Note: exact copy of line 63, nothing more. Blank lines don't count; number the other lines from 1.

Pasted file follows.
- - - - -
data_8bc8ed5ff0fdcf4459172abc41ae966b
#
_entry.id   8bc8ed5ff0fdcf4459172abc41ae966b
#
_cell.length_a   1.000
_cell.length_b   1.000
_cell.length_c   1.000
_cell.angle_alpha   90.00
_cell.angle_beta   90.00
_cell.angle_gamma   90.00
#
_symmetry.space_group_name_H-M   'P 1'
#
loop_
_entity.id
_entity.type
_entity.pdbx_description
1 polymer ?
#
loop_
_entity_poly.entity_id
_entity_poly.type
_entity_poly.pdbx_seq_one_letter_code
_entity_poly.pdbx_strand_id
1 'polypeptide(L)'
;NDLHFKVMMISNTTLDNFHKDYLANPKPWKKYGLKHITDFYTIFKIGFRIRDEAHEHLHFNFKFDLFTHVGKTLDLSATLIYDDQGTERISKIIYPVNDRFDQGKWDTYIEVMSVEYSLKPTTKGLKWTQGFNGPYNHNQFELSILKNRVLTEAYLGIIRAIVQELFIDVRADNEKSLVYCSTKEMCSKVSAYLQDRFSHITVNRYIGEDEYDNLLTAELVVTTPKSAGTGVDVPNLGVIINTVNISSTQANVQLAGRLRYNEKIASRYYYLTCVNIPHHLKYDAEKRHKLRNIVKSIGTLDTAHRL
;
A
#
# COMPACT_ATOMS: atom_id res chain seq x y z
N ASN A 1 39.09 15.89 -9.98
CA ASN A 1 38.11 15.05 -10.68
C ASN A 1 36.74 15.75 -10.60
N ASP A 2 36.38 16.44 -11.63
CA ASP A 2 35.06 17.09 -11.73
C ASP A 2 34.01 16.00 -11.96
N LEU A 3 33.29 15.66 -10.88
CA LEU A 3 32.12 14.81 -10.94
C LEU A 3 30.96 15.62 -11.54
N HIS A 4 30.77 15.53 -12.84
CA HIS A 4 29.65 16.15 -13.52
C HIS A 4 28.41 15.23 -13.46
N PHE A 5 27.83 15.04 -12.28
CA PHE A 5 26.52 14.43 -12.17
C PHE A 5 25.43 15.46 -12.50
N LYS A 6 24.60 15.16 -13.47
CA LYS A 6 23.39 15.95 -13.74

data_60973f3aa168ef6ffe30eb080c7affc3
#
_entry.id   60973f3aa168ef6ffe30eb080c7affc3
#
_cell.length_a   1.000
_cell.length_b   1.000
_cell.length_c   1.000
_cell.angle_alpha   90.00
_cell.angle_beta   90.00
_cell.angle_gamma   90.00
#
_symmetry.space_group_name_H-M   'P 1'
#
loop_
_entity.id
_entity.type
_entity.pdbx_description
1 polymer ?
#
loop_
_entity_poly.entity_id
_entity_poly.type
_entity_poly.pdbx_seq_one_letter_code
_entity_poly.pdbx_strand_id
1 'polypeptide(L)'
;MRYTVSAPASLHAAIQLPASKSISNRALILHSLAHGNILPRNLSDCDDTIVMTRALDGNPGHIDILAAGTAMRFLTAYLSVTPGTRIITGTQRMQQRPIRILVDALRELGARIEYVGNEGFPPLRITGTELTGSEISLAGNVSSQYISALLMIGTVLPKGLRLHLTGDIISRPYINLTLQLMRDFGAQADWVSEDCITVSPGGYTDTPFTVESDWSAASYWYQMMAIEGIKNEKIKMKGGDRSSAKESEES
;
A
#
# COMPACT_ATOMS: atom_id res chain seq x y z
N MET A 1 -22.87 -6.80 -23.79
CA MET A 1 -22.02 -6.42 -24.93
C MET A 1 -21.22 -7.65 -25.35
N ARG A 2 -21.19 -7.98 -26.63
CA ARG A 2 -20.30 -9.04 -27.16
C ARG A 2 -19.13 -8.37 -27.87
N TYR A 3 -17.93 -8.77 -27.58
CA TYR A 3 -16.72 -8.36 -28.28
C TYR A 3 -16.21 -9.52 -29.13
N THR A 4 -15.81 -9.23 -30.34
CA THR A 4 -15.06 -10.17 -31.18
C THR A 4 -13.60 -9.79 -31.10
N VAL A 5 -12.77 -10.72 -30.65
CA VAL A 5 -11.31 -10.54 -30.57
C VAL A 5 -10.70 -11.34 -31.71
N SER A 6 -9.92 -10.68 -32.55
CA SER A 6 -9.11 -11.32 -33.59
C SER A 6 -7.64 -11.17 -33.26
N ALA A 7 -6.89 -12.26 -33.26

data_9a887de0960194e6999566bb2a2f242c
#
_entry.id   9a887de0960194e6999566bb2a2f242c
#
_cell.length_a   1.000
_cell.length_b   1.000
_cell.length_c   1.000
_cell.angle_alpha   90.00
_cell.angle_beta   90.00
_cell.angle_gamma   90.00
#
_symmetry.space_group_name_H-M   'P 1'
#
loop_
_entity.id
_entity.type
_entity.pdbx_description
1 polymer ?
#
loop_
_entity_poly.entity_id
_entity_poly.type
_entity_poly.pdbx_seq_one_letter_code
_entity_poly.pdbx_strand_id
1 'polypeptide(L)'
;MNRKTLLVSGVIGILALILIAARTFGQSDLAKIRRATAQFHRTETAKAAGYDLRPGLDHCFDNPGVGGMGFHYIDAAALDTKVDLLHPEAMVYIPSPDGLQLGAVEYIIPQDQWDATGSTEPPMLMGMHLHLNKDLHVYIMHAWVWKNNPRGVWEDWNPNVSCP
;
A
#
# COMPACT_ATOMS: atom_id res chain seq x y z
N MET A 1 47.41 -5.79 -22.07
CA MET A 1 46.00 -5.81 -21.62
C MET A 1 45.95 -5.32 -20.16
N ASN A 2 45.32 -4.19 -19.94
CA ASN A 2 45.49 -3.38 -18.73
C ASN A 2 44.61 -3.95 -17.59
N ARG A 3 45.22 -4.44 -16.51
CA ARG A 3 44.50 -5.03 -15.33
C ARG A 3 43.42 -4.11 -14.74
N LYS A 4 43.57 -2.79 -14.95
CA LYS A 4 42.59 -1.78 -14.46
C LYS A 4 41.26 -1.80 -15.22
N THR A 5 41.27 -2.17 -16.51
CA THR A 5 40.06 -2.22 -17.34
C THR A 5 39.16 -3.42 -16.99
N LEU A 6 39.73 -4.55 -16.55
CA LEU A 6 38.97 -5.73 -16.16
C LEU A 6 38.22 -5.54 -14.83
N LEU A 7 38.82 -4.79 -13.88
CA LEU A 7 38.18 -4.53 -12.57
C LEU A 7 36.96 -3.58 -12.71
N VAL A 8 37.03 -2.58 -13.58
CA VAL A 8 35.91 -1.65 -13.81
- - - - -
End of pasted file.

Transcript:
_entity.type